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Car review: Skoda Octavia vRS 4×4 – a reliable shade of grey

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Car review: Skoda Octavia vRS 4×4 – a reliable shade of grey

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This 142 mph hatch is capable enough, but its acceleration isn’t quite as dramatic as the billing

Although it is already a little long in the tooth, and will soon be superseded by a revised version with some important improvements to the suspension, I simply couldn’t pass up the opportunity to try out what must be the zenith of the Octavia range – the vRS 4×4 model, DSG gearbox, diesel variant. Power with economy and quality is the idea.

This, after all, is an Audi in all but name, complete on this occasion with what would otherwise be called a “Quattro” drivetrain, as well as the DSG dual-clutch automated manual gearbox that the VW group (who own Skoda and Audi of course) set so much store by. 

Well, it is an impressive machine with just the one flaw, which I shall get on to in due course. First, though, the lavish praise. I enjoyed the sense of humour in painting this most lively of Skoda models with the dullest shade of paint in the Skoda palette – a sort of solid grey that hasn’t been fashionable for many a long year. What’s more, you can only have a non-metallic grey Octavia if it’s a sporty vRS variant, it’s that special a shade. It is unusual, I grant you. In fact, I was trying to think of the last mainstream car to come out in this colour and settled on a Renault 8 from about 1970. Before that grey was entirely respectable, even fashionable, and I will recall Austin Cambridges and the like turned out in a shade known as “Dove Grey”, which is a posh way of saying they were the same colour as a pigeon. While black paint made a comeback in about 1977 and white returned to favour in about 2012, grey has been left behind. Until now, and Skoda calls their colour  “Meteor Grey”, which, for a moments thought, doesn’t really work, does it? A bit oxymoronic to me.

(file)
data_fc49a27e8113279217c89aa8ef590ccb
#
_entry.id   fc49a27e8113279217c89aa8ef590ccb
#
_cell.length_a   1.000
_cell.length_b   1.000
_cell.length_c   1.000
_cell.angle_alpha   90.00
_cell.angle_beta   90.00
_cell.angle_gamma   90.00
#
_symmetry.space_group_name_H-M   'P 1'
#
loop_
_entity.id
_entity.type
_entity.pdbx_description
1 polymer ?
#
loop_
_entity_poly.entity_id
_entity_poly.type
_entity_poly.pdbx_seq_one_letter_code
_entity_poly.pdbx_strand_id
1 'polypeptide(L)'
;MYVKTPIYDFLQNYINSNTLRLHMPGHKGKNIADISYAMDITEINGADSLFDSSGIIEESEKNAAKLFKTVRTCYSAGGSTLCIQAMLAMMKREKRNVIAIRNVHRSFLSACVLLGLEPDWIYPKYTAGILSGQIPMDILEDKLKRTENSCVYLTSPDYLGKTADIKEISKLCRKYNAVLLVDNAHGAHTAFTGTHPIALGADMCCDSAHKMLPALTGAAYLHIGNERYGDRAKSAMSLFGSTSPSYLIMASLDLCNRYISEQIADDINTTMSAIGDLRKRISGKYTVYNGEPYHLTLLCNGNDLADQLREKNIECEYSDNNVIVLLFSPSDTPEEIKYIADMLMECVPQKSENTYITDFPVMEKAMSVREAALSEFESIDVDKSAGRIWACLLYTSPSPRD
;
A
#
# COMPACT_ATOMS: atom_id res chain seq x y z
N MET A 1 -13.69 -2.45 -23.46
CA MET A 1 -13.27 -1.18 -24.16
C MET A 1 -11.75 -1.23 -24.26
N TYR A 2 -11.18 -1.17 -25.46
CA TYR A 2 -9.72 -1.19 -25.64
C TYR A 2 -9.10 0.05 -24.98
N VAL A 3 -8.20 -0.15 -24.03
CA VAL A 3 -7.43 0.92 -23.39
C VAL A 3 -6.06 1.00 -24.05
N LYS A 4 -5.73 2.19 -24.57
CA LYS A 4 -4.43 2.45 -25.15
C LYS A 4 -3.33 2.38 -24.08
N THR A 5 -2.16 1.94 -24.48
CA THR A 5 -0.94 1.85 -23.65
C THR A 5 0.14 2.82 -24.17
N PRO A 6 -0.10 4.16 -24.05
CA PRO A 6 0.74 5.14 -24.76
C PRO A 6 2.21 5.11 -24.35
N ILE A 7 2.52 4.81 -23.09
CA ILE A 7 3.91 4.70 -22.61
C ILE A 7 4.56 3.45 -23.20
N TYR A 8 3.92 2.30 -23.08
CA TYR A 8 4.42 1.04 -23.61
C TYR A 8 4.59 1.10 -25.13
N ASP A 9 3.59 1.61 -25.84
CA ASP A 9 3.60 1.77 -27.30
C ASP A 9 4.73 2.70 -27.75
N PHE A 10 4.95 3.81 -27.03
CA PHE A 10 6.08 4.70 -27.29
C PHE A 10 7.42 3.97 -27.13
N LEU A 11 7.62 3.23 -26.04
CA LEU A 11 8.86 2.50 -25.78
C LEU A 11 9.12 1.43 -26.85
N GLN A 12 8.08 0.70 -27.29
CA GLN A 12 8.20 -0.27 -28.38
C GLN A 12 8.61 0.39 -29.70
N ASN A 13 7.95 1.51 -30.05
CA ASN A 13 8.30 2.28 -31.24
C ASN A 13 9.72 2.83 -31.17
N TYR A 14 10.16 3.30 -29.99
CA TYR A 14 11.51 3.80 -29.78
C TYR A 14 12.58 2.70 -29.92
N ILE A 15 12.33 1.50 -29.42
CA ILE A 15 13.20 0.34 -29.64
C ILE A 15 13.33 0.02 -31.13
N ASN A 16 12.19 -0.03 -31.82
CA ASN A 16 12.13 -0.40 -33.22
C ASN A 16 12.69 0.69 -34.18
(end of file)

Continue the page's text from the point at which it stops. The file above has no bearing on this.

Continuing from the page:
Anyway it is very smart and eye-catching and sets off the “anthracite” (i.e. grey) alloy wheels very well. Skoda have developed an origami-ish straight line school of styling that has become more distinctive in recent times, taking over from where Volvo left off I suppose. It looks sober, sensible and safe, which of course Skodas are.

It goes well enough and returns impressive economy. The 4×4 system endows the Skoda with excellent road holding, and it’s a co-operative partner on twisty roads. It’s rorty enough to scare the pigeons on the A47 at any rate, even if it is the same colour as them. 

But this is a diesel powered vRS, and that is the car’s principal flaw. Its rortiness shades into coarseness when extended in the way its petrol sibling doesn’t. For most purposes this 142 mph hatch is capable enough, but its acceleration isn’t quite as dramatic as the billing. In my grey car, wearing a grey suit and with my greying hair, I felt like the Spitting Image puppet of John Major trying to make himself look cool by hoofing a hot hatch all round East Anglia. Like a Nigel Farage Leave poster, it makes me shudder to just to recall it.

That aside, this sporty Octavia retains all its nice domestic touches, such as the cavernous boot (couldn’t resist the old motoring writer’s cliché there), the little ticket holder clip on the front windscreen and an ice-scraper in the fuel filler cap. At a significant discount to roughly equivalent VWs and Audis, it is just the sort of thing that appeals to the grey pound. 

So there we are then: the Skoda Octavia vRS; Sing if you’re glad to be grey. Sing if you’re happy that way

Price: £27,315 (£28,750 as tested)

Engine capacity: 2 litre 4cyl diesel

Transmission: 6-spd DSG 4×4

Power output (PS @ rpm): [email protected],500-4,000

Top speed (mph): 142

0-62 mph (seconds): 7.6

Fuel economy (mpg): 57.7

CO2 emissions (g/km): 129 

BIK: 25 per cent

Length (mm): 4,463

Width 9mm): 1,814

Boot (litres): 1,740

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